How did border management deteriorate into its present crisis? Managing South Africa’s borders is at best a daunting task. There are 72 ports of entry along more than 4,400 km of borders through which about 39-million people pass annually.[6] By neglecting basic governance demands national boundaries have become extremely porous. Illegal migrants and contraband enter the country at an alarming rate, while corruption and inefficiencies are rife. Fortunes are made through the illicit cigarette market alone. Border fences are in a parlous state, resulting in a failure to comply with sanitary standards as cattle and game roam uncontrolled across international boundaries. Poachers and smugglers operate with impunity.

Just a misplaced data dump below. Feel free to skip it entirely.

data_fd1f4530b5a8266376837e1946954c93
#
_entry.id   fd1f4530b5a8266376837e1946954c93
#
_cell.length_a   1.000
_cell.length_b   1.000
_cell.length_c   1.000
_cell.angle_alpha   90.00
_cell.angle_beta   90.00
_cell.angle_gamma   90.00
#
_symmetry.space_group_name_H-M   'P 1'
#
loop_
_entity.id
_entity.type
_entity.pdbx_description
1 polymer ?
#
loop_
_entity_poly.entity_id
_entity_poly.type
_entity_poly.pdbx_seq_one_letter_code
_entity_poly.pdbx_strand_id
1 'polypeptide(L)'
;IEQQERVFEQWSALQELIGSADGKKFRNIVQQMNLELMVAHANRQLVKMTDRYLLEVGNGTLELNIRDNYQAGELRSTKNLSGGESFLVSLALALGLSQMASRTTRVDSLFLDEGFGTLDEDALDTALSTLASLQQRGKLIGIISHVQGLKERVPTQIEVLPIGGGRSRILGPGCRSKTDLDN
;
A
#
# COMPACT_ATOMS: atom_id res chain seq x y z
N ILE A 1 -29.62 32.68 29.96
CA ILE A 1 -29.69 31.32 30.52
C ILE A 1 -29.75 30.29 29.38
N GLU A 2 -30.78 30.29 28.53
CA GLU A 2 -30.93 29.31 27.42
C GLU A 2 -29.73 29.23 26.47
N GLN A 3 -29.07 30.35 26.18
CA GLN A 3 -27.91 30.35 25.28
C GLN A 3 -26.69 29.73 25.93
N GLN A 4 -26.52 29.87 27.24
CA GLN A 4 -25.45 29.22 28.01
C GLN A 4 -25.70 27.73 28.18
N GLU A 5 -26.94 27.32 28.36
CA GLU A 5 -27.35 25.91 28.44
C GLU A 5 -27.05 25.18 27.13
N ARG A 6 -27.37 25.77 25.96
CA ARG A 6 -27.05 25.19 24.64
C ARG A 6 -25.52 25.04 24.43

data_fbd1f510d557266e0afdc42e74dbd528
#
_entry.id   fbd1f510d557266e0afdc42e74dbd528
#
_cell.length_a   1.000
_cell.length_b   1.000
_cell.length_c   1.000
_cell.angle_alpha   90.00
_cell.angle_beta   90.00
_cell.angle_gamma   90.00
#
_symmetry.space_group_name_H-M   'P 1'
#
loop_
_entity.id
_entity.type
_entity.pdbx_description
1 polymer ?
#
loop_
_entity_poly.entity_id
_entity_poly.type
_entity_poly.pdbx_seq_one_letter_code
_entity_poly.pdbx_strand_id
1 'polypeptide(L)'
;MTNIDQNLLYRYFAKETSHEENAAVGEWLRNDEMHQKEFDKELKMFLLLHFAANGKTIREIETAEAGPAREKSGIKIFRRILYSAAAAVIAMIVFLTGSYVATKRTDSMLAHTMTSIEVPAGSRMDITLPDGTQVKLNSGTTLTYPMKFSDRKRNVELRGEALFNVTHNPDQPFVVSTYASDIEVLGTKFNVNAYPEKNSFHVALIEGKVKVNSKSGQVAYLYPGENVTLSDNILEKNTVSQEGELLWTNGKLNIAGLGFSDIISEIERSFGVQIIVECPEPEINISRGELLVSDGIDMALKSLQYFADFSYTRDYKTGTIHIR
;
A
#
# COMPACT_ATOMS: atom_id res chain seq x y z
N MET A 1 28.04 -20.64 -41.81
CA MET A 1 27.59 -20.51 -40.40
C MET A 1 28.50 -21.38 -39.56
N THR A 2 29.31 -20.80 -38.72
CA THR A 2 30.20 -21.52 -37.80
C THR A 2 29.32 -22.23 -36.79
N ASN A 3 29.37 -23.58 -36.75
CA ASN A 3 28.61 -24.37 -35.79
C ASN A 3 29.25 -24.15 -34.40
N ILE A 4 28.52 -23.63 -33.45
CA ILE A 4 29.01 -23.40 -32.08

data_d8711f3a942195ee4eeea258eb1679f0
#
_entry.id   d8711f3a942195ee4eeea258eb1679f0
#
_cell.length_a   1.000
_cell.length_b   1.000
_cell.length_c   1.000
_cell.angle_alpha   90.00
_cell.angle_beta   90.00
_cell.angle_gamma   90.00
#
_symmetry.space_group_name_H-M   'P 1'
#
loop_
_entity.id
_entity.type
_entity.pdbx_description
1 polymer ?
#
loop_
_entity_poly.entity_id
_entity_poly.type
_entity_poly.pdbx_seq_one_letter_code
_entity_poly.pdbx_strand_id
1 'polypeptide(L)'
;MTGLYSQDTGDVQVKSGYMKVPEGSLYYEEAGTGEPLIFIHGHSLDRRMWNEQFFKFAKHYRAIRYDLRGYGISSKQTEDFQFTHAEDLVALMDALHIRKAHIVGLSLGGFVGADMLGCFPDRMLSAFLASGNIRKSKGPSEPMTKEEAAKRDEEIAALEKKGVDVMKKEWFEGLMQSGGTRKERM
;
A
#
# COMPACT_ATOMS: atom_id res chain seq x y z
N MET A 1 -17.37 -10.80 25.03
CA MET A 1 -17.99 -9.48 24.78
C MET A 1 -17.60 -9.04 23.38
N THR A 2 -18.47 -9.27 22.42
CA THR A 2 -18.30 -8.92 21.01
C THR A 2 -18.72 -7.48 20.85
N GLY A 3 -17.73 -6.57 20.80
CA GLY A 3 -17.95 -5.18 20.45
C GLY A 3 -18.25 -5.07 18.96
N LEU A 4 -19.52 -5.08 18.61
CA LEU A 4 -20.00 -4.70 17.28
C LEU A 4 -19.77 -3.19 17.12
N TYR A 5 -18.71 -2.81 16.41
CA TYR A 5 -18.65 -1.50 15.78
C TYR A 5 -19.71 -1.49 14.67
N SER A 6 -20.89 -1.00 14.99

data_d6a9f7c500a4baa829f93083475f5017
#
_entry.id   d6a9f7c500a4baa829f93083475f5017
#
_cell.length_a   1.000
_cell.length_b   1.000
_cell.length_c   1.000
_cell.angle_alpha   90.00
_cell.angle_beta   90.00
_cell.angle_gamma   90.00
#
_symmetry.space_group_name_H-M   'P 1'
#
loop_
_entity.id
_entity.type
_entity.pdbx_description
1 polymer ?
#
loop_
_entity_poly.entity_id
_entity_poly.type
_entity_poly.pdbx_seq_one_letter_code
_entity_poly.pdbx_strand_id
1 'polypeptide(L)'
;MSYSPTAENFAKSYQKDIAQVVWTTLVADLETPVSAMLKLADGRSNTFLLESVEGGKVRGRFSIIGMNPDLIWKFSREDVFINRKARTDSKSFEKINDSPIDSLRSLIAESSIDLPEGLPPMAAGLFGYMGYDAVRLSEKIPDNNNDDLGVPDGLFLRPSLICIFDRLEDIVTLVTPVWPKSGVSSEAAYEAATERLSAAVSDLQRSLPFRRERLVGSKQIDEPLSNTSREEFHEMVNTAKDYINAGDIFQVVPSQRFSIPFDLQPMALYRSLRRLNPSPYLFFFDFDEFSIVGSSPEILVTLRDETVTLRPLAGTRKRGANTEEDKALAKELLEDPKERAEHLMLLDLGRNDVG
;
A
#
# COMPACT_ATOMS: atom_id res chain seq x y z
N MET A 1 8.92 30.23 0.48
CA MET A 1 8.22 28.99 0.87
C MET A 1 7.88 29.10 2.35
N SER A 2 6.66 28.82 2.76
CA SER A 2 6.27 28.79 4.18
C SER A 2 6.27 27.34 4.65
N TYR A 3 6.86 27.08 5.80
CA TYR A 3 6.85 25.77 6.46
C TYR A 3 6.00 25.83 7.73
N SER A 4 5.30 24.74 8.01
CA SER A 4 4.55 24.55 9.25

At least five organs of state are deployed at national points of entry: The Department of Home Affairs, the South African Police Service, the South African Revenue Service (SARS), the National Defense Force and the State Security Agency. They often work in silos when implementing their constitutional mandates, such as national safety or revenue collection. About 4.7% of all national revenue collected is in the form of customs and excise duties. This amounts to about R56bn annually.[7] It comes as no surprise that SARS wants to remain separate from the Border Management Authority (which will fall under Home Affairs) to reduce the danger of opening additional loopholes for tax evasion. The creation of another level of bureaucracy will exacerbate existing problems. The Davis Tax Commission proposed that the status quo should remain, with SARS separate from the new Authority. It should retain full responsibility for tax administration and collection, while the Border Management Authority (BMA) concentrates on migration and trafficking.